Check out U’mista’s new exhibit online, Nov. 7, 2020. (Zoe Ducklow)

Check out U’mista’s new exhibit online, Nov. 7, 2020. (Zoe Ducklow)

U’mista Cultural Centre celebrates 40 years of repatriating stolen objects

A new 40th anniversary exhibit will be unveiled online, Nov. 7

U’mista Cultural Centre in Alert Bay is celebrating their 40th year with a virtual unveiling of their latest exhibit, curated for the anniversary. The event will be live streamed on Facebook, YouTube and Instagram on Nov. 7, from 11 a.m. to 1 p.m.

Forty years ago, the U’mista Cultural Centre was formed in part to repatriate ceremonial masks, regalia and other artwork that were stolen in the 1920s during the potlatch ban. The items were sold to art collectors and doled out to Indian Agents for their private collections.

Finally the potlatch ban was lifted in 1951, and Kwakwaka’wakw people asked for their things to be returned. One by one, masks were returned and are now displayed in a permanent exhibit.

U’mista — which means something or someone has been returned after being stolen — is much more than just a museum, as the 40th Anniversary Exhibit will demonstrate.

It’s also a research hub dedicated to chronicling the history of Kwakwaka’wakw people and developing an orthography for the Kwak’wala language. The orthography developed a written form of Kwak’wala, a language that has no alphabet. The written system has to communicate sounds visually so learners can pronounce the words correctly.

READ MORE: Visiting the present past at U’mista Cultural Centre

Repatriating the masks and developing the orthography is personal work for U’mista’s board chairperson Bill Cranmer. His father was the famous Dan Cranmer. It was Dan’s potlatch in 1921 that drew the attention of the Indian Agent and from where most of the masks and regalia were confiscated by the government.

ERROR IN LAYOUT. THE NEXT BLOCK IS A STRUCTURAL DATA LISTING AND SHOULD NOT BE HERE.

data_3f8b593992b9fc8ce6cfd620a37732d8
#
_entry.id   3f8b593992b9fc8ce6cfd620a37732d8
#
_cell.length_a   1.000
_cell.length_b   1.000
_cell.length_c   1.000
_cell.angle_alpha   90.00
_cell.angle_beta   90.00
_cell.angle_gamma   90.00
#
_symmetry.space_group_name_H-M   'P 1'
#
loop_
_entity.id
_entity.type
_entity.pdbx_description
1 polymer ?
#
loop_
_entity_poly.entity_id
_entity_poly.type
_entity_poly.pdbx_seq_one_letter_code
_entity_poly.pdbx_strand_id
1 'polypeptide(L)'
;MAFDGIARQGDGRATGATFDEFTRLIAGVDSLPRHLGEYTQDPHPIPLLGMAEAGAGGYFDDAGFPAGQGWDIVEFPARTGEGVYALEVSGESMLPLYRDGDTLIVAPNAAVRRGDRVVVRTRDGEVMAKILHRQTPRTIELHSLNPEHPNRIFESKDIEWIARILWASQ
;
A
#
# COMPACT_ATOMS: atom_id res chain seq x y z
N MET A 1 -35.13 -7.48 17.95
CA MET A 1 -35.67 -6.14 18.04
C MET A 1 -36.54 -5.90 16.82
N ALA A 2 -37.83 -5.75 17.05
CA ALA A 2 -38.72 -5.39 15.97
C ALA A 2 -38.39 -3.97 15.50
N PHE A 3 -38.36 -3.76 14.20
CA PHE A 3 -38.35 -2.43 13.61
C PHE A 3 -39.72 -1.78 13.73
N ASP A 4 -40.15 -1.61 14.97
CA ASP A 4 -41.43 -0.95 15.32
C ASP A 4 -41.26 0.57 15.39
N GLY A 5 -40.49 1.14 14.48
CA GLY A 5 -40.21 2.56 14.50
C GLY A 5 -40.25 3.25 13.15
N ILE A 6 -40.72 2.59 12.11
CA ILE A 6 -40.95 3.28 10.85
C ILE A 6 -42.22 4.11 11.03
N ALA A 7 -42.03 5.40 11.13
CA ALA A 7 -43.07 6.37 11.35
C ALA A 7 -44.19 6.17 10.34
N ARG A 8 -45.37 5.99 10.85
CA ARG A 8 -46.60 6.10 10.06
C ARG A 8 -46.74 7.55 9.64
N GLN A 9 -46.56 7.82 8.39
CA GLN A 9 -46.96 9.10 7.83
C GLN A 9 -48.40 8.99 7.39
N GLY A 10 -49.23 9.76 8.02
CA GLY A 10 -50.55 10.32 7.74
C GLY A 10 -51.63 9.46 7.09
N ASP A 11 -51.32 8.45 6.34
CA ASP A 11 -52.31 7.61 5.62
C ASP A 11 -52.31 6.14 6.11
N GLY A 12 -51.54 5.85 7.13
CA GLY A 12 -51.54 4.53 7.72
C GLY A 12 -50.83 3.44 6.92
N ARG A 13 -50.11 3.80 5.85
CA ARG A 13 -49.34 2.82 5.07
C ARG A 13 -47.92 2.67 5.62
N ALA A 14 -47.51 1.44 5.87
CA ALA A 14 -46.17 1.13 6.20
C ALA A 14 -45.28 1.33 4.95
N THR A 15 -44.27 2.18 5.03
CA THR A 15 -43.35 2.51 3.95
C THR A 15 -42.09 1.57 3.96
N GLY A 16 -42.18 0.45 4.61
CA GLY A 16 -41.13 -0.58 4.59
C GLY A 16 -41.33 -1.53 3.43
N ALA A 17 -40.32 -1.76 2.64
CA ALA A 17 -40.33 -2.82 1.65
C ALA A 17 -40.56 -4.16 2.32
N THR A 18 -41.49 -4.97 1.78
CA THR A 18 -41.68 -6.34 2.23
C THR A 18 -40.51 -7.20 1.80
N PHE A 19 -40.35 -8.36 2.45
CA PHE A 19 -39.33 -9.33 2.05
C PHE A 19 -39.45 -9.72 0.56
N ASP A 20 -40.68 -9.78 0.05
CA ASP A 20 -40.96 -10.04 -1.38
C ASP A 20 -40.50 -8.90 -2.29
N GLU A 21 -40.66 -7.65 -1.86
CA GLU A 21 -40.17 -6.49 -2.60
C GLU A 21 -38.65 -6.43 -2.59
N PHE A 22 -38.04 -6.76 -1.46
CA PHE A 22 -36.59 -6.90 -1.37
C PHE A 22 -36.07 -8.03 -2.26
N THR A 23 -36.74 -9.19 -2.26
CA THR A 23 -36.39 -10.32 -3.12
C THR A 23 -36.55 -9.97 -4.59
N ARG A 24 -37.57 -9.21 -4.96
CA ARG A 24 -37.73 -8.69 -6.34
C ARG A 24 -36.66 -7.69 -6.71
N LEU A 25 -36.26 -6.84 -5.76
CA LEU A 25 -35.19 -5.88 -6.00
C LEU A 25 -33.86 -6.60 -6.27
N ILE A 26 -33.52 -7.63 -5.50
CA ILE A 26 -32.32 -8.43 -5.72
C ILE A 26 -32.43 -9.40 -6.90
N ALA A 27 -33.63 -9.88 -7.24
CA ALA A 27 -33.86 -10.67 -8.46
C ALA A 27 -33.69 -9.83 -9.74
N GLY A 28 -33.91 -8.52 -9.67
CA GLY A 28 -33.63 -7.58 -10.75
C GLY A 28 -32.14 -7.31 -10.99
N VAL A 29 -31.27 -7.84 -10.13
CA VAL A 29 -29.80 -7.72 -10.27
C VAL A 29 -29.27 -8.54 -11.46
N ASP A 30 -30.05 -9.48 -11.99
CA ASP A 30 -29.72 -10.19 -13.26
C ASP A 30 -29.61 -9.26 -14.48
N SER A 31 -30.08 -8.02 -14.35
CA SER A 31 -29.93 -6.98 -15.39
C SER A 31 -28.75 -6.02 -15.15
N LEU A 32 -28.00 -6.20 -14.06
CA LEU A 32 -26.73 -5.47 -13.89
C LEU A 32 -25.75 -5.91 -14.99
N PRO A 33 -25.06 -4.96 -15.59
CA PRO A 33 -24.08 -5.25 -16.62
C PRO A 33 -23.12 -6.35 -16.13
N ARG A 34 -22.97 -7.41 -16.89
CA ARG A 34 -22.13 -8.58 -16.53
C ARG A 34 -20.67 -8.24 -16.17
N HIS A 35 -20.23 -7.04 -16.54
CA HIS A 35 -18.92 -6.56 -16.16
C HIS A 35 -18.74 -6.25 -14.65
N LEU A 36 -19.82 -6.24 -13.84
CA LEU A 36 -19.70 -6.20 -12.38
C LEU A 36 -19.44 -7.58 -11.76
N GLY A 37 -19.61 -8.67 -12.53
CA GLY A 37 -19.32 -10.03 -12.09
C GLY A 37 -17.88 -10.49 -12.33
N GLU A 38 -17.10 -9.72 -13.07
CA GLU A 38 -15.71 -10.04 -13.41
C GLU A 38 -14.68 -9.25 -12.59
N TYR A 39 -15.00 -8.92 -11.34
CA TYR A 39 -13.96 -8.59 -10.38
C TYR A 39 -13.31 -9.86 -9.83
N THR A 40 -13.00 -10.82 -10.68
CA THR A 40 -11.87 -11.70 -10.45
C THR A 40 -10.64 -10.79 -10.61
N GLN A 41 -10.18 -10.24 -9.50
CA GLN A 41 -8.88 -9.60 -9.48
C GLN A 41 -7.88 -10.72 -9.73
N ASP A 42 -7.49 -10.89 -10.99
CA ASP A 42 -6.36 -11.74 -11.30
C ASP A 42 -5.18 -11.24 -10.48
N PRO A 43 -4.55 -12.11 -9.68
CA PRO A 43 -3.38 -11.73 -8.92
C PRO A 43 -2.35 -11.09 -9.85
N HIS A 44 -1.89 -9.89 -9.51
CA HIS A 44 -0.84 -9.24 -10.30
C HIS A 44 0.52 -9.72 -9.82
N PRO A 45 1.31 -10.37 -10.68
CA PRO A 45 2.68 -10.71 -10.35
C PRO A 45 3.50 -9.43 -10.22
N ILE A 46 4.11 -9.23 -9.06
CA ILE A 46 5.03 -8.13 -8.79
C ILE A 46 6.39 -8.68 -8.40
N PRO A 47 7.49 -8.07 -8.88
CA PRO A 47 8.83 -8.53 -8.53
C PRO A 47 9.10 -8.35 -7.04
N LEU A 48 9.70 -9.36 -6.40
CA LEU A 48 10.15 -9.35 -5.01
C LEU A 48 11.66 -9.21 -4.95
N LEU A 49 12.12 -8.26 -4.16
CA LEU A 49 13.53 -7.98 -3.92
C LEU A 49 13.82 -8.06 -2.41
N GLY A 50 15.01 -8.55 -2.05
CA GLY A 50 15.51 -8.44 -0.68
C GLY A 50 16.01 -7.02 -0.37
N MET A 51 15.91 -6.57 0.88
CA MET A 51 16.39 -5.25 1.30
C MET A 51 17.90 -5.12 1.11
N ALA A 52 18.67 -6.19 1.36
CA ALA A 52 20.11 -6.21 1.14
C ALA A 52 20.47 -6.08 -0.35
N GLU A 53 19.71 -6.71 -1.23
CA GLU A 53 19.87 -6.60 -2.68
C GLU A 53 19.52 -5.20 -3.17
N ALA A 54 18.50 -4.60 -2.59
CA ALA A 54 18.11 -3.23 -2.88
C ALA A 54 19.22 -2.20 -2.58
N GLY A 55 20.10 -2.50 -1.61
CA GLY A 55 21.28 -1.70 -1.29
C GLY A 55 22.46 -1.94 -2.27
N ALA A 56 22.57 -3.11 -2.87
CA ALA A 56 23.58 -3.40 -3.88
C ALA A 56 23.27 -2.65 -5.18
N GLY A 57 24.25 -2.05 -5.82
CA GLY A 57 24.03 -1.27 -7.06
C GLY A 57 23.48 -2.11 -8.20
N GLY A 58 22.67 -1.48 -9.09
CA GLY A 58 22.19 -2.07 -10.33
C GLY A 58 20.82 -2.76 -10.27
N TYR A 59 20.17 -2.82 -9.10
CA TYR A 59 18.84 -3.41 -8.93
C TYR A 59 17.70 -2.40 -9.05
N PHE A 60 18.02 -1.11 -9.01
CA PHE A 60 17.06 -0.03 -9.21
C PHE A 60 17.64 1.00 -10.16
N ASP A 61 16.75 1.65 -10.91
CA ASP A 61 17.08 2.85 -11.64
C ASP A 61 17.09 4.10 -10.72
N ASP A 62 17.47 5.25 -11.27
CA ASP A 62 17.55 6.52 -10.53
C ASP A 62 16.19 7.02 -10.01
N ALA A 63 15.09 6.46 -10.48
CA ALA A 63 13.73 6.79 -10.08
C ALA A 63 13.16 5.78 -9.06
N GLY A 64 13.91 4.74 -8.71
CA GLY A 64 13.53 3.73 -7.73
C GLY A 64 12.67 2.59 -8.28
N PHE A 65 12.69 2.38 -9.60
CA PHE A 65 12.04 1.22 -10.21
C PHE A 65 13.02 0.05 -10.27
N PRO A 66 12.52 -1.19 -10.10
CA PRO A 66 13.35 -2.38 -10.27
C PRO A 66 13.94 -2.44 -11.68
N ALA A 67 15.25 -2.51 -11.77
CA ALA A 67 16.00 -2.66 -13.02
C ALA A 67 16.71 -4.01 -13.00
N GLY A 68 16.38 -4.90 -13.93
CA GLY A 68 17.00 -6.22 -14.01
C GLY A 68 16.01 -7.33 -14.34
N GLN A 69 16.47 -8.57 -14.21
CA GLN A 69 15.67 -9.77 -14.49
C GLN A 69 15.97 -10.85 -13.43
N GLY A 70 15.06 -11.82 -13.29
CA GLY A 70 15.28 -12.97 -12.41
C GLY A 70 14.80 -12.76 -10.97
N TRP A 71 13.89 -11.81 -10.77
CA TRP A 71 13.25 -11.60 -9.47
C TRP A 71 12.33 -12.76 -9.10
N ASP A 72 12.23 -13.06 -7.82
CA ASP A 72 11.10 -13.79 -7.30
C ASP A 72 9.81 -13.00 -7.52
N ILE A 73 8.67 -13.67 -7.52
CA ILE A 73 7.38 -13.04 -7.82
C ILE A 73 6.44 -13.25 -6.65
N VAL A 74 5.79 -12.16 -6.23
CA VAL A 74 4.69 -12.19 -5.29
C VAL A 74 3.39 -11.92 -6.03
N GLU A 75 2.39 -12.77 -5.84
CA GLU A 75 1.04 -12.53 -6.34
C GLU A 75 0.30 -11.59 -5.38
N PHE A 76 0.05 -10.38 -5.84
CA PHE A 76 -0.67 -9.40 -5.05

“Of course though all of our years of working with repatriation we’ve really got to understand why the potlatch law was put in place and why the government did that,” Bill said.

“For a long time people were asking, why did the church and government want to stop your ceremonies? It was to weaken our people so it would be easier to steal our land. They pretty near succeeded.”

The strength and resurgence of Kwakwaka’wakw people today prove the failure of the government’s attempts. U’mista’s 40th Anniversary exhibit is one more celebration of cultural might.

Due to the coronavirus, U’mista is asking fans not to visit the museum in person, but to take advantage of their online exhibits. Donations in lieu of admission tickets are also greatly appreciated. Find details of the live stream on U’mista’s Facebook page.

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Arts and cultureIndigenous

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